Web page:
- Sclerenchyma is the supporting tissue of adult organs that have already stopped growing and their development is controlled by phytohormones. It is made up of cells that, together with the primary cellulose wall, create a very thick and hard secondary wall due to the lignin deposit, thus offering even greater resistance than collenchyma. Scelrrenchyma is divided into two large groups: short cells (also known as sclereids or stone cells) and very elongated cells called sclerenchyma fibers.
Formed by phloem and xylem. Vascular tissues transport substances between the different parts of the plant.
- Phloem carries organic compounds that the plant uses for food, especially sucrose. The xylem carries water and soluble nutrients. Vascular tissues are long and thin and form cylinders through which nutrients are transported. Vascular tissue is also involved with two types of os, which are tissues that contain undifferentiated cells that function during plant growth. The meristems that accompany the vascular tissue are the cambium cork and the vascular cambium. These meristems are associated with the growth of vascular tissues.
- The xylem or log is a conductive tissue that is responsible for the transport of sap (water and mineral salts and organic compounds) from the root, through the entire plant, and also serves as a support for the plant and mechanical resistance. It is a complex tissue because it is composed of different types of elements: conductors (tracheae and tracheids), parenchymal, secretory (resiniferous, laticiferous) and xillary fibers (libriform, fibrotracheid, septate fibers and mucilaginous fibers).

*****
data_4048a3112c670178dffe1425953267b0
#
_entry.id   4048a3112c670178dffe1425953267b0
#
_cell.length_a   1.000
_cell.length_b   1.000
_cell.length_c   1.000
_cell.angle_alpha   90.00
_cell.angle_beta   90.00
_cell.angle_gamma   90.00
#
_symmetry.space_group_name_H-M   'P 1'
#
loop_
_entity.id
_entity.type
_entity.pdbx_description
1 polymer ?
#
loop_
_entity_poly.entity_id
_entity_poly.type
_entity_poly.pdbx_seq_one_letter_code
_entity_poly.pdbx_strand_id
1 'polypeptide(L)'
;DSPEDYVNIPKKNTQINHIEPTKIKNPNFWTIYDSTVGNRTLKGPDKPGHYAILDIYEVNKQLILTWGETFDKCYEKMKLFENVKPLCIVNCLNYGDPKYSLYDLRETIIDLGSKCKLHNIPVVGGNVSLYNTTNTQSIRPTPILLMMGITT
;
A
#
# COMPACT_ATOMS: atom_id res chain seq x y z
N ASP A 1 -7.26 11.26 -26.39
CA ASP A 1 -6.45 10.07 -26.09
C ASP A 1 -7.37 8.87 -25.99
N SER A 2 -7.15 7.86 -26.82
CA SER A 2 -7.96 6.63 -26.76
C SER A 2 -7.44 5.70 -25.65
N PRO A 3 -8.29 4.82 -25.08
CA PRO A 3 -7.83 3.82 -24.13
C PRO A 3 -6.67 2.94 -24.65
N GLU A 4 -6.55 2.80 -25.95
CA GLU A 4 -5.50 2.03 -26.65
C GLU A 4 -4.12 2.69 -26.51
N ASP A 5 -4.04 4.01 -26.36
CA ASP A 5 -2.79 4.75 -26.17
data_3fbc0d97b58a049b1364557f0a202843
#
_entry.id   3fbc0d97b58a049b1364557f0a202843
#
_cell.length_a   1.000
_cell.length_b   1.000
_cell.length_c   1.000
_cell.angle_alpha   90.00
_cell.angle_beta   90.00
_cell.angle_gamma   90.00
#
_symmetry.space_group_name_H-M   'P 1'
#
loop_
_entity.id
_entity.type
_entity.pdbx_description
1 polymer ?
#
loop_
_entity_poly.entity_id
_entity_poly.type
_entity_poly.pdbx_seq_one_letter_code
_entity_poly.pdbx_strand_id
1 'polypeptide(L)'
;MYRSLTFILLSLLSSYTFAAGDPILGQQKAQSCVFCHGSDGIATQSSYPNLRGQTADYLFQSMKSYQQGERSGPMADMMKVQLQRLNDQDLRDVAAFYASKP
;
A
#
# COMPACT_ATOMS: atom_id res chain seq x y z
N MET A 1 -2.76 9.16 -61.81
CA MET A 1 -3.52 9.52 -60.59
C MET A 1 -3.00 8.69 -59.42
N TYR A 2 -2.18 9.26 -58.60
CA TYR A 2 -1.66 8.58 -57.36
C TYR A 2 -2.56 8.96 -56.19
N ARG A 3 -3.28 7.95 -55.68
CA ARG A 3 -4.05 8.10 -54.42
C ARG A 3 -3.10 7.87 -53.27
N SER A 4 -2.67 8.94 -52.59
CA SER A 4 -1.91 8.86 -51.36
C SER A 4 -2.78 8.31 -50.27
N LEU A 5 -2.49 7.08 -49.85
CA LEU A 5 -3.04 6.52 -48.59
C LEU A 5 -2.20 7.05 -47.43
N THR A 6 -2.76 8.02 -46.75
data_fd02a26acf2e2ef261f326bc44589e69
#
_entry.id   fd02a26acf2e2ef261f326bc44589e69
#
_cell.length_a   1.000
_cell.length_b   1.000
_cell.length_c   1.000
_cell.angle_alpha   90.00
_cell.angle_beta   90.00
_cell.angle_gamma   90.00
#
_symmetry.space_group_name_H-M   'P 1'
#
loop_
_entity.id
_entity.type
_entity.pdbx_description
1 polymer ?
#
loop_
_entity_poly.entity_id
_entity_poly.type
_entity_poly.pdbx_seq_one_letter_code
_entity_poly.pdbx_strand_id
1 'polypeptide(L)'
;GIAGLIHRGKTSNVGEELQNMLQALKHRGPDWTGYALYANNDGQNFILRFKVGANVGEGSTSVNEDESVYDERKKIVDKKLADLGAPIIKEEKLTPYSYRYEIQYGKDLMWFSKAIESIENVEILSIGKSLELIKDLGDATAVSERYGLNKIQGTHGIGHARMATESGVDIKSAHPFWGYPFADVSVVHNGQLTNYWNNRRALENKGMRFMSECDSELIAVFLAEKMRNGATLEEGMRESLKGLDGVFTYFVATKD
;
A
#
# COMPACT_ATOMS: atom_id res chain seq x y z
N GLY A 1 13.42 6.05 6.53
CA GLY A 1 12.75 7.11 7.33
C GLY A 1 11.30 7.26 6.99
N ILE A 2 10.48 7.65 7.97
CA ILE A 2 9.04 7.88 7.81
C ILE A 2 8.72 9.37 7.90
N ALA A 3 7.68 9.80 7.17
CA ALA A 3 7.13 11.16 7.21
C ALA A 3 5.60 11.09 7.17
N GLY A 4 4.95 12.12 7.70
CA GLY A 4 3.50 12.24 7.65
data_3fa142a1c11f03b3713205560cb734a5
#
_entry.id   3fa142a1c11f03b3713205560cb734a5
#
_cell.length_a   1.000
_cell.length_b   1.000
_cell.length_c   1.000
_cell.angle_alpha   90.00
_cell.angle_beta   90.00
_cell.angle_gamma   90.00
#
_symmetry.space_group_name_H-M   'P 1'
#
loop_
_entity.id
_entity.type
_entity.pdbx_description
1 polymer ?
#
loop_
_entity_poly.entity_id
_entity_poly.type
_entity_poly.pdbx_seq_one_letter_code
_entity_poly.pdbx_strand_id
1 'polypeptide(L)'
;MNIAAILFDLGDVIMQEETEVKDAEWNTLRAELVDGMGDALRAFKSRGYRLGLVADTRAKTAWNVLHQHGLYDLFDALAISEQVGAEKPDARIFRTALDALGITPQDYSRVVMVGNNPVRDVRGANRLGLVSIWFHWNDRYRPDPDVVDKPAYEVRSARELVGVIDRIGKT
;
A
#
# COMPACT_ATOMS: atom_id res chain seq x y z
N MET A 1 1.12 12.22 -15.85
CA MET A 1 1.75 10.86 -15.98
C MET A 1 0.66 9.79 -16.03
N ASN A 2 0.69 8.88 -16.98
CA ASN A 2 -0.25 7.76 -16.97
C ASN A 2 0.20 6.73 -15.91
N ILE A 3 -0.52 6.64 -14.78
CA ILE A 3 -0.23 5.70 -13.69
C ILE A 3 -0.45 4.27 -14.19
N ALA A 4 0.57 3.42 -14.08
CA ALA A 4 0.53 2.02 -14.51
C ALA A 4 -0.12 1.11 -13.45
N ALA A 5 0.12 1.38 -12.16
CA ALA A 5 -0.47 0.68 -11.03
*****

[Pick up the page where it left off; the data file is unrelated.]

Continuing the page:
Differences between plant tissues and animal tissues
The differences between plant tissues and animal tissues lie in their constitutive cells because, despite the fact that both types are eukaryotic, they present a series of distinctions between them:
- Plant cells are immobile, while those of animal organisms can move.
- Plant cells have pigments such as chlorophyll, which animals lack.
- Plant cells have autotrophic metabolism, unlike animal cells, which are heterotrophic.
- Plant cells show unlimited growth in contrast to animals, which do have limitation in their growth.
- Plant cells, in addition to the plasma membrane (also present in animal cells), have a cell wall that provides rigidity.
- All plant cells have vacuoles, which are compartments limited by the plasma membrane that contain substances such as water, enzymes and sugars and that are only present in some animal cells.
- Plant cells usually lack the centrosome, a cellular organelle that is present in animal cells.
- The plants that make up plant tissues are generally capable of differentiation from one tissue to another, but animal cells lack this ability.
- Plant cells make up tissues with a structural function and animal cells make up tissues with a locomotion function.